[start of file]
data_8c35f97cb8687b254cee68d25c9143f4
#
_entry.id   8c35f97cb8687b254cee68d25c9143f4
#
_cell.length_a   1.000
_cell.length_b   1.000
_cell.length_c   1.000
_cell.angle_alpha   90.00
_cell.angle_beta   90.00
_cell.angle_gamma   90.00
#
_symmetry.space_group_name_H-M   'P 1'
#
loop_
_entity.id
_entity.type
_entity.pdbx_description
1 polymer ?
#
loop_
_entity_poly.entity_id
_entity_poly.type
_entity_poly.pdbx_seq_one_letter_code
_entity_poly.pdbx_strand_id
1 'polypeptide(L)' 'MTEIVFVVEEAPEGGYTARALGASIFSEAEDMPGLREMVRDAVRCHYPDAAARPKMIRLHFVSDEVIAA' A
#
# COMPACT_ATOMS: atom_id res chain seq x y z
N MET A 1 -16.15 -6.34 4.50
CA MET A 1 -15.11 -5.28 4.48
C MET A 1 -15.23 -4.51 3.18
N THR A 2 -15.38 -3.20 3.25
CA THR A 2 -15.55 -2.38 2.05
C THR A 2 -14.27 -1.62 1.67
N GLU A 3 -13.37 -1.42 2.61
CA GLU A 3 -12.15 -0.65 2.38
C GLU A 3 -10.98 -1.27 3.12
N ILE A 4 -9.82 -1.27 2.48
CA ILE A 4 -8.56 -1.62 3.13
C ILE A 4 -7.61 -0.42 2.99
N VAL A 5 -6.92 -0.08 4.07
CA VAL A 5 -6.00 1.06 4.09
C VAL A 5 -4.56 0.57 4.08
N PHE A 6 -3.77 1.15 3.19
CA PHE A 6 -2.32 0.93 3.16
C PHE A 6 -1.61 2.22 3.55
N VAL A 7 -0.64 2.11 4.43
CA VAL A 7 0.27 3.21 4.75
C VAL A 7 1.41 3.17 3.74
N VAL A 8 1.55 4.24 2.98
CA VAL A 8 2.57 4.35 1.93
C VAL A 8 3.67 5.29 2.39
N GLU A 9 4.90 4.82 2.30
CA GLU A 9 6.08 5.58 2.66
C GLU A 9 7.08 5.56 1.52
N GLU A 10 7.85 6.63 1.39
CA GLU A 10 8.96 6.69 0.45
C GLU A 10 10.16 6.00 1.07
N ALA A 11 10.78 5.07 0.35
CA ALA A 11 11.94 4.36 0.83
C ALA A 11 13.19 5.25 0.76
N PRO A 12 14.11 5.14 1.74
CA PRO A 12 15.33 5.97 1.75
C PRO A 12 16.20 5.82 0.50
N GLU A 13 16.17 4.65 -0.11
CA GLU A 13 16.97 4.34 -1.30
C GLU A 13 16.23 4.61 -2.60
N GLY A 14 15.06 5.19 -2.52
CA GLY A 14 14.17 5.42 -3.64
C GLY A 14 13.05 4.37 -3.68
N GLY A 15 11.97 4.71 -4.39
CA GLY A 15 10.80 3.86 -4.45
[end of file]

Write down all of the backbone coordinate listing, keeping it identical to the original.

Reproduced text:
data_8c35f97cb8687b254cee68d25c9143f4
#
_entry.id   8c35f97cb8687b254cee68d25c9143f4
#
_cell.length_a   1.000
_cell.length_b   1.000
_cell.length_c   1.000
_cell.angle_alpha   90.00
_cell.angle_beta   90.00
_cell.angle_gamma   90.00
#
_symmetry.space_group_name_H-M   'P 1'
#
loop_
_entity.id
_entity.type
_entity.pdbx_description
1 polymer ?
#
loop_
_entity_poly.entity_id
_entity_poly.type
_entity_poly.pdbx_seq_one_letter_code
_entity_poly.pdbx_strand_id
1 'polypeptide(L)' 'MTEIVFVVEEAPEGGYTARALGASIFSEAEDMPGLREMVRDAVRCHYPDAAARPKMIRLHFVSDEVIAA' A
#
# COMPACT_ATOMS: atom_id res chain seq x y z
N MET A 1 -16.15 -6.34 4.50
CA MET A 1 -15.11 -5.28 4.48
C MET A 1 -15.23 -4.51 3.18
N THR A 2 -15.38 -3.20 3.25
CA THR A 2 -15.55 -2.38 2.05
C THR A 2 -14.27 -1.62 1.67
N GLU A 3 -13.37 -1.42 2.61
CA GLU A 3 -12.15 -0.65 2.38
C GLU A 3 -10.98 -1.27 3.12
N ILE A 4 -9.82 -1.27 2.48
CA ILE A 4 -8.56 -1.62 3.13
C ILE A 4 -7.61 -0.42 2.99
N VAL A 5 -6.92 -0.08 4.07
CA VAL A 5 -6.00 1.06 4.09
C VAL A 5 -4.56 0.57 4.08
N PHE A 6 -3.77 1.15 3.19
CA PHE A 6 -2.32 0.93 3.16
C PHE A 6 -1.61 2.22 3.55
N VAL A 7 -0.64 2.11 4.43
CA VAL A 7 0.27 3.21 4.75
C VAL A 7 1.41 3.17 3.74
N VAL A 8 1.55 4.24 2.98
CA VAL A 8 2.57 4.35 1.93
C VAL A 8 3.67 5.29 2.39
N GLU A 9 4.90 4.82 2.30
CA GLU A 9 6.08 5.58 2.66
C GLU A 9 7.08 5.56 1.52
N GLU A 10 7.85 6.63 1.39
CA GLU A 10 8.96 6.69 0.45
C GLU A 10 10.16 6.00 1.07
N ALA A 11 10.78 5.07 0.35
CA ALA A 11 11.94 4.36 0.83
C ALA A 11 13.19 5.25 0.76
N PRO A 12 14.11 5.14 1.74
CA PRO A 12 15.33 5.97 1.75
C PRO A 12 16.20 5.82 0.50
N GLU A 13 16.17 4.65 -0.11
CA GLU A 13 16.97 4.34 -1.30
C GLU A 13 16.23 4.61 -2.60
N GLY A 14 15.06 5.19 -2.52
CA GLY A 14 14.17 5.42 -3.64
C GLY A 14 13.05 4.37 -3.68
N GLY A 15 11.97 4.71 -4.39
CA GLY A 15 10.80 3.86 -4.45